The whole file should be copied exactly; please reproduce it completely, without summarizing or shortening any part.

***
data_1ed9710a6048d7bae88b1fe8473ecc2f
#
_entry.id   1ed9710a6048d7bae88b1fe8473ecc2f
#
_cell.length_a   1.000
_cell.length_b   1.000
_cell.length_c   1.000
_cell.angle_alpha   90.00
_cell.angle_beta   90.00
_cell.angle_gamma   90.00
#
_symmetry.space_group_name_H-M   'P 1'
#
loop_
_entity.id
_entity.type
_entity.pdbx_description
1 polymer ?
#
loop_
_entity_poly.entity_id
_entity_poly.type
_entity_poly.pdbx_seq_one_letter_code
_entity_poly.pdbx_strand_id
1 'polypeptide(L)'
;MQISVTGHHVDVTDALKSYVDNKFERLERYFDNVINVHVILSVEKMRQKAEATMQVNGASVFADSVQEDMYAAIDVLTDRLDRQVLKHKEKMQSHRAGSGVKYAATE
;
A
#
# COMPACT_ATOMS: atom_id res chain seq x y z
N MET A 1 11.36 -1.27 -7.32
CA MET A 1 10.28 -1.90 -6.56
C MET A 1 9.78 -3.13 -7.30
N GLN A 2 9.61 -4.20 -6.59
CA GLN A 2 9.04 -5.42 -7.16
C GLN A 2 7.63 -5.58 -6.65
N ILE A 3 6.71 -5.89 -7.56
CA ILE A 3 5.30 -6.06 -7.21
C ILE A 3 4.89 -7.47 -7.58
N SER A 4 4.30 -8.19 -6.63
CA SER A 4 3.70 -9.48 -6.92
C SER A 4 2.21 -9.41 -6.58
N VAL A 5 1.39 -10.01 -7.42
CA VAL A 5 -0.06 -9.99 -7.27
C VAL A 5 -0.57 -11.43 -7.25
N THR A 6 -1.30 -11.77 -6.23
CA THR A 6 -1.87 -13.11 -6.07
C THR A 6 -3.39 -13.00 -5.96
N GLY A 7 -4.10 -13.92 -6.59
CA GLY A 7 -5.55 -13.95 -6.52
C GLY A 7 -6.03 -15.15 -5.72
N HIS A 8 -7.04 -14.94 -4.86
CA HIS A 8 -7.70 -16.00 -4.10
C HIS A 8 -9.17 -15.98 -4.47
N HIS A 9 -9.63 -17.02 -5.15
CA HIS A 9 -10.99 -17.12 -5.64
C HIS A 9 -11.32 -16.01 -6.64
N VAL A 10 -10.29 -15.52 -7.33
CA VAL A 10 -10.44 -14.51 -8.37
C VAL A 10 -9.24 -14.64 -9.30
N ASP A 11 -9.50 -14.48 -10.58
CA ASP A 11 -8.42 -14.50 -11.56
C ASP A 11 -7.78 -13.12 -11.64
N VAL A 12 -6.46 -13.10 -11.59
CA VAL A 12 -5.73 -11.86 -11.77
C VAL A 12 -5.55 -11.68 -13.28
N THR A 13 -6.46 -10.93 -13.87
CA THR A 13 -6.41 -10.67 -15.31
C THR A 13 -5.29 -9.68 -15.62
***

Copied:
data_1ed9710a6048d7bae88b1fe8473ecc2f
#
_entry.id   1ed9710a6048d7bae88b1fe8473ecc2f
#
_cell.length_a   1.000
_cell.length_b   1.000
_cell.length_c   1.000
_cell.angle_alpha   90.00
_cell.angle_beta   90.00
_cell.angle_gamma   90.00
#
_symmetry.space_group_name_H-M   'P 1'
#
loop_
_entity.id
_entity.type
_entity.pdbx_description
1 polymer ?
#
loop_
_entity_poly.entity_id
_entity_poly.type
_entity_poly.pdbx_seq_one_letter_code
_entity_poly.pdbx_strand_id
1 'polypeptide(L)'
;MQISVTGHHVDVTDALKSYVDNKFERLERYFDNVINVHVILSVEKMRQKAEATMQVNGASVFADSVQEDMYAAIDVLTDRLDRQVLKHKEKMQSHRAGSGVKYAATE
;
A
#
# COMPACT_ATOMS: atom_id res chain seq x y z
N MET A 1 11.36 -1.27 -7.32
CA MET A 1 10.28 -1.90 -6.56
C MET A 1 9.78 -3.13 -7.30
N GLN A 2 9.61 -4.20 -6.59
CA GLN A 2 9.04 -5.42 -7.16
C GLN A 2 7.63 -5.58 -6.65
N ILE A 3 6.71 -5.89 -7.56
CA ILE A 3 5.30 -6.06 -7.21
C ILE A 3 4.89 -7.47 -7.58
N SER A 4 4.30 -8.19 -6.63
CA SER A 4 3.70 -9.48 -6.92
C SER A 4 2.21 -9.41 -6.58
N VAL A 5 1.39 -10.01 -7.42
CA VAL A 5 -0.06 -9.99 -7.27
C VAL A 5 -0.57 -11.43 -7.25
N THR A 6 -1.30 -11.77 -6.23
CA THR A 6 -1.87 -13.11 -6.07
C THR A 6 -3.39 -13.00 -5.96
N GLY A 7 -4.10 -13.92 -6.59
CA GLY A 7 -5.55 -13.95 -6.52
C GLY A 7 -6.03 -15.15 -5.72
N HIS A 8 -7.04 -14.94 -4.86
CA HIS A 8 -7.70 -16.00 -4.10
C HIS A 8 -9.17 -15.98 -4.47
N HIS A 9 -9.63 -17.02 -5.15
CA HIS A 9 -10.99 -17.12 -5.64
C HIS A 9 -11.32 -16.01 -6.64
N VAL A 10 -10.29 -15.52 -7.33
CA VAL A 10 -10.44 -14.51 -8.37
C VAL A 10 -9.24 -14.64 -9.30
N ASP A 11 -9.50 -14.48 -10.58
CA ASP A 11 -8.42 -14.50 -11.56
C ASP A 11 -7.78 -13.12 -11.64
N VAL A 12 -6.46 -13.10 -11.59
CA VAL A 12 -5.73 -11.86 -11.77
C VAL A 12 -5.55 -11.68 -13.28
N THR A 13 -6.46 -10.93 -13.87
CA THR A 13 -6.41 -10.67 -15.31
C THR A 13 -5.29 -9.68 -15.62